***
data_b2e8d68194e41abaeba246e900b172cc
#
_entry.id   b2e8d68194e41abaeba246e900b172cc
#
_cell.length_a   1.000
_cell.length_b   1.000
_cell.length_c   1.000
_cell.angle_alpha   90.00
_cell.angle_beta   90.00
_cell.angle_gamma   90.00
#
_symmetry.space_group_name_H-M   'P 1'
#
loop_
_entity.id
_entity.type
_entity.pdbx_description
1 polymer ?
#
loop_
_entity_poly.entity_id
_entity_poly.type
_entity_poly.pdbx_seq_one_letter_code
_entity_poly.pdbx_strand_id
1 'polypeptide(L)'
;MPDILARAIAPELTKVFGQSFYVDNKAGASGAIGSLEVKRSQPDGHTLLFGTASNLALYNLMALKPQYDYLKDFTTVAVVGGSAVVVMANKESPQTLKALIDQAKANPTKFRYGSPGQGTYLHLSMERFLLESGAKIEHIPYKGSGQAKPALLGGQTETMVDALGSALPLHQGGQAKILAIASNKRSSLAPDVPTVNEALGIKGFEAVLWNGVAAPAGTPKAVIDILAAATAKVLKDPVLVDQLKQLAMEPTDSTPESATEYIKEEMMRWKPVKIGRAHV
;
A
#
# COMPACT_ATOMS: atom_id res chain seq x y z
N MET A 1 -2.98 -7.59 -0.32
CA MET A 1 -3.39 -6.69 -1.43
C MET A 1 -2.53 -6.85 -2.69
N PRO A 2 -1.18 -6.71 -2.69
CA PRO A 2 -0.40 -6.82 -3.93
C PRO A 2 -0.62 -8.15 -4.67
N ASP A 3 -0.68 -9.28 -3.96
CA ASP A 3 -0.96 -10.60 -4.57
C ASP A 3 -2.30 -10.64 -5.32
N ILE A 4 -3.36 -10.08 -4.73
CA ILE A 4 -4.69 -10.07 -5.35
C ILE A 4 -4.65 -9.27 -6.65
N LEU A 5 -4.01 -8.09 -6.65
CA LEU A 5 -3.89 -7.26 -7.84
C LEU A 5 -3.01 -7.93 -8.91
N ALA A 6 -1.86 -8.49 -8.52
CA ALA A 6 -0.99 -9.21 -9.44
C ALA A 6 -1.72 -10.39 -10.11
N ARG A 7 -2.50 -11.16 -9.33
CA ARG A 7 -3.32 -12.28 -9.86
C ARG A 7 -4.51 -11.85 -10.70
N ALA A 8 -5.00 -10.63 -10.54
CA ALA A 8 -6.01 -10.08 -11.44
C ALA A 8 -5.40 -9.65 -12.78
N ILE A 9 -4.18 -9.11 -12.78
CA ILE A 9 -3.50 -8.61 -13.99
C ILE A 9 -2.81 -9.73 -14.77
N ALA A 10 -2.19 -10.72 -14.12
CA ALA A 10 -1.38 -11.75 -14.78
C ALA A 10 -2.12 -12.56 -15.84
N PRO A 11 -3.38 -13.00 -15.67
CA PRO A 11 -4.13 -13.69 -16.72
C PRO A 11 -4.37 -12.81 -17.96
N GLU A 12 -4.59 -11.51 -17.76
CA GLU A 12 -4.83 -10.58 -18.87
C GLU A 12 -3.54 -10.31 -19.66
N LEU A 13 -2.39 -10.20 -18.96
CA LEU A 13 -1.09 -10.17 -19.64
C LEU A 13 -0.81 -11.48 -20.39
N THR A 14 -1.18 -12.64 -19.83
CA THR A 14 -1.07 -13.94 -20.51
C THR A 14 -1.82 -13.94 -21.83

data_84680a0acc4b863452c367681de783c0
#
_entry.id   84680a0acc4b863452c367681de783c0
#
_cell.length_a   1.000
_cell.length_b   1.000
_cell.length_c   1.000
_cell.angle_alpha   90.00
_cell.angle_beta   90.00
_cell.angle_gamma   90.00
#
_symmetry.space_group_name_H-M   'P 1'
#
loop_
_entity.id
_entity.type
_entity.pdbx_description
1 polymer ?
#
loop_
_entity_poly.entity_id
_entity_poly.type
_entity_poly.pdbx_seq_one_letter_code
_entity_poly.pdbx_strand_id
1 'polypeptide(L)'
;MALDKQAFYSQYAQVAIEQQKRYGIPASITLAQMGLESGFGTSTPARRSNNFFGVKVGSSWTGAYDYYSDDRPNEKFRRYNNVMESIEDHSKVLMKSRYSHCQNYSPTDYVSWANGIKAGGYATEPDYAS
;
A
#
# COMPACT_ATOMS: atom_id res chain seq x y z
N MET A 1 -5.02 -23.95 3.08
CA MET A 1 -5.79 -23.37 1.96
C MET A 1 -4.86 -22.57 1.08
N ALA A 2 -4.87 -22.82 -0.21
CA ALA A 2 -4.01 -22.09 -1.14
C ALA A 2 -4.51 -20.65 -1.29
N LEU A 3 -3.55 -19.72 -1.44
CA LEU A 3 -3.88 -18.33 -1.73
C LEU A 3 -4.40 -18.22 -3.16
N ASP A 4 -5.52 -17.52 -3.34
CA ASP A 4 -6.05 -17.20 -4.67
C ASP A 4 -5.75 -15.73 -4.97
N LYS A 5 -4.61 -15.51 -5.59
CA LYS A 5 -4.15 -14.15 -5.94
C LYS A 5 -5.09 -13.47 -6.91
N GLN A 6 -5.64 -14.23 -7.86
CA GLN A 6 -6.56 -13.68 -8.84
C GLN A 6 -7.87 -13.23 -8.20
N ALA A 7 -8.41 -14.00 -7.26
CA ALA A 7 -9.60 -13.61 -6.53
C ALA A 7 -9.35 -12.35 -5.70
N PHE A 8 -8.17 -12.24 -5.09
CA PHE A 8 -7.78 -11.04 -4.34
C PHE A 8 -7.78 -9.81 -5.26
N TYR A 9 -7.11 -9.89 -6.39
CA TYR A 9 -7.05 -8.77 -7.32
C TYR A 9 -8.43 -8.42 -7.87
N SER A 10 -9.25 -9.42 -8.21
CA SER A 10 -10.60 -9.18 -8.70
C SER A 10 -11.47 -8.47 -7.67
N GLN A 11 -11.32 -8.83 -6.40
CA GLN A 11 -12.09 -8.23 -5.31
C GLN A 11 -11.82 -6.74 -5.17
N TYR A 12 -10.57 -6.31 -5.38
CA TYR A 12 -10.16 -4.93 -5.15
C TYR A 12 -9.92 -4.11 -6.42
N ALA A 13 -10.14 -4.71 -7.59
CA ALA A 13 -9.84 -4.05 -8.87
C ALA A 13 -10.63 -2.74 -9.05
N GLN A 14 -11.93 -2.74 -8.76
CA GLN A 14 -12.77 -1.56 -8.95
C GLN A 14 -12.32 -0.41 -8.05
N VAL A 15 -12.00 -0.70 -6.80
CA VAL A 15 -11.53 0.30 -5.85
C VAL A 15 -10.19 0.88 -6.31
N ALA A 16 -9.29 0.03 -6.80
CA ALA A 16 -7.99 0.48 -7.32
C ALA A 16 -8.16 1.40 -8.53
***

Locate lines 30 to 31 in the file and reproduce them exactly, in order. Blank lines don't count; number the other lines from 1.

# COMPACT_ATOMS: atom_id res chain seq x y z
N MET A 1 -2.98 -7.59 -0.32